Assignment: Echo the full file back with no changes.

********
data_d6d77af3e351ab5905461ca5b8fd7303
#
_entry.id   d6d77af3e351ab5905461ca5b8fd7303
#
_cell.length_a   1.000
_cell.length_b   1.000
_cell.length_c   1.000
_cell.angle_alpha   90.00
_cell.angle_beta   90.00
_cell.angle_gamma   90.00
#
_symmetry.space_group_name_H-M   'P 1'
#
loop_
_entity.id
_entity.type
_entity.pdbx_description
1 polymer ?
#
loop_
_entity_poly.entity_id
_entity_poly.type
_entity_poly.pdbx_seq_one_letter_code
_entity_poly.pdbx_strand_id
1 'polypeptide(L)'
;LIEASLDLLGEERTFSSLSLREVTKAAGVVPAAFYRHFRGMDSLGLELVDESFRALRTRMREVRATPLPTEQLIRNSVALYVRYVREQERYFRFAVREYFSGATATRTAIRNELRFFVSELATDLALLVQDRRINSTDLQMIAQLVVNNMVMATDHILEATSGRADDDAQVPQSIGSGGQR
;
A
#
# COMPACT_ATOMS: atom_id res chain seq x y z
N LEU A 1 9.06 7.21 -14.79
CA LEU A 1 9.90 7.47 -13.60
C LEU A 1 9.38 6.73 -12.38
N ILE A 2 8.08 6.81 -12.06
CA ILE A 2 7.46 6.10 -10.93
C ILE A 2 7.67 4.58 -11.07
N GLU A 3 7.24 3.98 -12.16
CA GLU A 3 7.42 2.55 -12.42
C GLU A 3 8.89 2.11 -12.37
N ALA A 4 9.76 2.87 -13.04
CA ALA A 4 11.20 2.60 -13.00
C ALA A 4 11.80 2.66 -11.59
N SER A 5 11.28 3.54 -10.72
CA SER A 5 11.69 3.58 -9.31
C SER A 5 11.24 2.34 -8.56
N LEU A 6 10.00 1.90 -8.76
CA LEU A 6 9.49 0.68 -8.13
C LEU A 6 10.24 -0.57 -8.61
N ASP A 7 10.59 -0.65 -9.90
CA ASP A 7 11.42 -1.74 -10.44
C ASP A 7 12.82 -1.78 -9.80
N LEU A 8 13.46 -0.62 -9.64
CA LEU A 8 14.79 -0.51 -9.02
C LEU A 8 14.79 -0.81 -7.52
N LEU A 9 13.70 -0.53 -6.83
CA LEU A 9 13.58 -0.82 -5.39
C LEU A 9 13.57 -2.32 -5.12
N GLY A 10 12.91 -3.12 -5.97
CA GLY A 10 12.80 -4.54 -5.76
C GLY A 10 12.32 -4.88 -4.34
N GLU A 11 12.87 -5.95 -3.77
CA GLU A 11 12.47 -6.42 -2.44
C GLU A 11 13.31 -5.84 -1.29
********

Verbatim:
data_d6d77af3e351ab5905461ca5b8fd7303
#
_entry.id   d6d77af3e351ab5905461ca5b8fd7303
#
_cell.length_a   1.000
_cell.length_b   1.000
_cell.length_c   1.000
_cell.angle_alpha   90.00
_cell.angle_beta   90.00
_cell.angle_gamma   90.00
#
_symmetry.space_group_name_H-M   'P 1'
#
loop_
_entity.id
_entity.type
_entity.pdbx_description
1 polymer ?
#
loop_
_entity_poly.entity_id
_entity_poly.type
_entity_poly.pdbx_seq_one_letter_code
_entity_poly.pdbx_strand_id
1 'polypeptide(L)'
;LIEASLDLLGEERTFSSLSLREVTKAAGVVPAAFYRHFRGMDSLGLELVDESFRALRTRMREVRATPLPTEQLIRNSVALYVRYVREQERYFRFAVREYFSGATATRTAIRNELRFFVSELATDLALLVQDRRINSTDLQMIAQLVVNNMVMATDHILEATSGRADDDAQVPQSIGSGGQR
;
A
#
# COMPACT_ATOMS: atom_id res chain seq x y z
N LEU A 1 9.06 7.21 -14.79
CA LEU A 1 9.90 7.47 -13.60
C LEU A 1 9.38 6.73 -12.38
N ILE A 2 8.08 6.81 -12.06
CA ILE A 2 7.46 6.10 -10.93
C ILE A 2 7.67 4.58 -11.07
N GLU A 3 7.24 3.98 -12.16
CA GLU A 3 7.42 2.55 -12.42
C GLU A 3 8.89 2.11 -12.37
N ALA A 4 9.76 2.87 -13.04
CA ALA A 4 11.20 2.60 -13.00
C ALA A 4 11.80 2.66 -11.59
N SER A 5 11.28 3.54 -10.72
CA SER A 5 11.69 3.58 -9.31
C SER A 5 11.24 2.34 -8.56
N LEU A 6 10.00 1.90 -8.76
CA LEU A 6 9.49 0.68 -8.13
C LEU A 6 10.24 -0.57 -8.61
N ASP A 7 10.59 -0.65 -9.90
CA ASP A 7 11.42 -1.74 -10.44
C ASP A 7 12.82 -1.78 -9.80
N LEU A 8 13.46 -0.62 -9.64
CA LEU A 8 14.79 -0.51 -9.02
C LEU A 8 14.79 -0.81 -7.52
N LEU A 9 13.70 -0.53 -6.83
CA LEU A 9 13.58 -0.82 -5.39
C LEU A 9 13.57 -2.32 -5.12
N GLY A 10 12.91 -3.12 -5.97
CA GLY A 10 12.80 -4.54 -5.76
C GLY A 10 12.32 -4.88 -4.34
N GLU A 11 12.87 -5.95 -3.77
CA GLU A 11 12.47 -6.42 -2.44
C GLU A 11 13.31 -5.84 -1.29